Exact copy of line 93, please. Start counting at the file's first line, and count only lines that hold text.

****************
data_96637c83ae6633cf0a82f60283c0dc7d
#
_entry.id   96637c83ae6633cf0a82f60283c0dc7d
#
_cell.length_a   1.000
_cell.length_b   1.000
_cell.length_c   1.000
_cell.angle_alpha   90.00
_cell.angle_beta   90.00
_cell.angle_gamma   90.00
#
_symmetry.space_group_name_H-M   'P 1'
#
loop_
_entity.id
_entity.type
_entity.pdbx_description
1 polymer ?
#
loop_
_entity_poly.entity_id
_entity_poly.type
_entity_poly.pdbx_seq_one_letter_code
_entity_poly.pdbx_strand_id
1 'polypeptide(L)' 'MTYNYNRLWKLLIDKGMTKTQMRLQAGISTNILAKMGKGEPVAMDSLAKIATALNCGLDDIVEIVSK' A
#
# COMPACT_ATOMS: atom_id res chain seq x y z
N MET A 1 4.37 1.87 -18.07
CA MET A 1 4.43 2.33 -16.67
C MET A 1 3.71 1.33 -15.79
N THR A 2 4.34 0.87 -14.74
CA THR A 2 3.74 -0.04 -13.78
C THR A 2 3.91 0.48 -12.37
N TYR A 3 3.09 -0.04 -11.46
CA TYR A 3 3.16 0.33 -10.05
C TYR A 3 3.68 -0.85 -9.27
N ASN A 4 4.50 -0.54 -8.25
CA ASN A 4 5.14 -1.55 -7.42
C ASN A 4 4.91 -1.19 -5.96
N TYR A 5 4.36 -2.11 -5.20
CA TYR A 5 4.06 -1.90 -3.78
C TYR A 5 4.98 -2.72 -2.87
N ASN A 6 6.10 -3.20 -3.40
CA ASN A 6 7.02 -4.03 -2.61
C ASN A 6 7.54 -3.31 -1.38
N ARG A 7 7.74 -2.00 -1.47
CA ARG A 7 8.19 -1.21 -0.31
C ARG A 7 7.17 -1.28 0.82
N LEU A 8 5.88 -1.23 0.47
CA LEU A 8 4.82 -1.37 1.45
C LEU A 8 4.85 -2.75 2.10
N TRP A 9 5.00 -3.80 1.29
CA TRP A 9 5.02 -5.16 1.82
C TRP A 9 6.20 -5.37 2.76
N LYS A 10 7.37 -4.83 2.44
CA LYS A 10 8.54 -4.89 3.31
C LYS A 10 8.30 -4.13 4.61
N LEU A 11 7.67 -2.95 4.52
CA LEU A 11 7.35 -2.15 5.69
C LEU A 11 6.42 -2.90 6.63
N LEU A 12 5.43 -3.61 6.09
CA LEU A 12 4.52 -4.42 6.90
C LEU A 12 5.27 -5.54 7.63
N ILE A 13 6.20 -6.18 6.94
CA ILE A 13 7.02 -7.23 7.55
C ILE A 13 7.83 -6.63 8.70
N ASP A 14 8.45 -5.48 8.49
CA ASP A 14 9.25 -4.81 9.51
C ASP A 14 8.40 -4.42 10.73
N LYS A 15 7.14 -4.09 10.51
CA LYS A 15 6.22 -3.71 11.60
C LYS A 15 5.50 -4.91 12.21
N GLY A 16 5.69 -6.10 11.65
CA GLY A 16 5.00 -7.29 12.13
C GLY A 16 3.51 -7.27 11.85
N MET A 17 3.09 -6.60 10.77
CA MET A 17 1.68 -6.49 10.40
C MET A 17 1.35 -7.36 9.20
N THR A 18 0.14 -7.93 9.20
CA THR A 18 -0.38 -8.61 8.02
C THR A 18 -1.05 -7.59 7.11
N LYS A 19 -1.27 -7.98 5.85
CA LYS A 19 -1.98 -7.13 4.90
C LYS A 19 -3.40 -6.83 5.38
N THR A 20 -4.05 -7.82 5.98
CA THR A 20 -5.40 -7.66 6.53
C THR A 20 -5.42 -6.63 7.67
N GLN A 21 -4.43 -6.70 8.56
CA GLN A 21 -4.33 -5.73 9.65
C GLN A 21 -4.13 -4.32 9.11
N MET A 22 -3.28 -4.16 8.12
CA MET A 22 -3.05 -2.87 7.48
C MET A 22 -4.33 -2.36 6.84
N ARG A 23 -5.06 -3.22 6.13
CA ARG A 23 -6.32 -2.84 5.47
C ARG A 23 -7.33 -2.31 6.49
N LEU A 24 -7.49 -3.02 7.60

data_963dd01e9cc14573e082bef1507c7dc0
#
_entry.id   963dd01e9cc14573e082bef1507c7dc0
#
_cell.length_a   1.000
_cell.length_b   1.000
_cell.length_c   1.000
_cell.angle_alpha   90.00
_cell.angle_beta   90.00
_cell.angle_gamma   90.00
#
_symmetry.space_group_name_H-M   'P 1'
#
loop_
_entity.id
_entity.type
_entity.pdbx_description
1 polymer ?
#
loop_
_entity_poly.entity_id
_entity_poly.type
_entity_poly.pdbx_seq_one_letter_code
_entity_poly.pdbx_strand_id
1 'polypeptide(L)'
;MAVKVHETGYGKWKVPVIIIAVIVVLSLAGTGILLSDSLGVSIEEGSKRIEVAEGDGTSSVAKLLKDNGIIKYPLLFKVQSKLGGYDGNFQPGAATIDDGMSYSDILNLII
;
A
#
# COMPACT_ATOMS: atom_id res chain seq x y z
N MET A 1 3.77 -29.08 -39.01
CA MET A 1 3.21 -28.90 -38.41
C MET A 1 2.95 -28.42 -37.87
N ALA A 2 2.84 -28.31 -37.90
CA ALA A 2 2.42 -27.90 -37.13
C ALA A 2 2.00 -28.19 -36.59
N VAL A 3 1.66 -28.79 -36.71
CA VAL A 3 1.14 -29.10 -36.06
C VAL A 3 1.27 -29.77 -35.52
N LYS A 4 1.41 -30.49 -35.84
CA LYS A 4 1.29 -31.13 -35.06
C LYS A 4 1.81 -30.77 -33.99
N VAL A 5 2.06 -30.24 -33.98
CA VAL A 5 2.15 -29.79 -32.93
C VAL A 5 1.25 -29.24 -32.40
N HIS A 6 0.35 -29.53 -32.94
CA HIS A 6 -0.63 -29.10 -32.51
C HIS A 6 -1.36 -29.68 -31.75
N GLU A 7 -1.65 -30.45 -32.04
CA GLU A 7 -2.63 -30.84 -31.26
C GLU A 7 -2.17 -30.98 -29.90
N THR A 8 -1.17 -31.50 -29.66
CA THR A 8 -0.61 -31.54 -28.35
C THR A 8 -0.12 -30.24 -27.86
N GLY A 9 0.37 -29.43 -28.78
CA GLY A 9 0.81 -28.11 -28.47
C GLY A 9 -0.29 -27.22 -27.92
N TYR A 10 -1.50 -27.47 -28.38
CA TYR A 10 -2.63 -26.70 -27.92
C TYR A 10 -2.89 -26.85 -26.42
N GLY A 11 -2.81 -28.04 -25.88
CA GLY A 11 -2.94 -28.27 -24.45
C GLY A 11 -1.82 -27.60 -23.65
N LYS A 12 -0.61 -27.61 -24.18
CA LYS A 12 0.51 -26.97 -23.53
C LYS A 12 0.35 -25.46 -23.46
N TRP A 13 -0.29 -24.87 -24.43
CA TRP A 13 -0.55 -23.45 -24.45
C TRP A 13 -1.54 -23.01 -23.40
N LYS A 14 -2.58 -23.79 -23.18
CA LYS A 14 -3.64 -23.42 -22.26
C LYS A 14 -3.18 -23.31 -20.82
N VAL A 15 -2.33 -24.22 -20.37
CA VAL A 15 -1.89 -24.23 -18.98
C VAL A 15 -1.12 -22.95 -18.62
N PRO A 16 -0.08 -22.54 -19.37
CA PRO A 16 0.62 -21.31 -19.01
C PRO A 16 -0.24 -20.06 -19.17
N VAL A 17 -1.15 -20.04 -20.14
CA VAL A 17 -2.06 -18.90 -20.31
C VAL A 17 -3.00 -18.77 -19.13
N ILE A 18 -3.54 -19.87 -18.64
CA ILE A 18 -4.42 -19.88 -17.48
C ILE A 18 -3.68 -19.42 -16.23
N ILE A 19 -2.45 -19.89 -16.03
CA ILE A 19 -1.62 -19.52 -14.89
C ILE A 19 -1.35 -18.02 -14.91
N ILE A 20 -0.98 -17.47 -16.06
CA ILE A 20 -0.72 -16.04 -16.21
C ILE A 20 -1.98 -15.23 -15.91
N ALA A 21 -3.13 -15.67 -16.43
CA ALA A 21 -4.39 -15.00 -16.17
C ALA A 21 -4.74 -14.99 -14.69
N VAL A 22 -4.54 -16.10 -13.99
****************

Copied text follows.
C MET A 22 -4.33 -2.36 6.84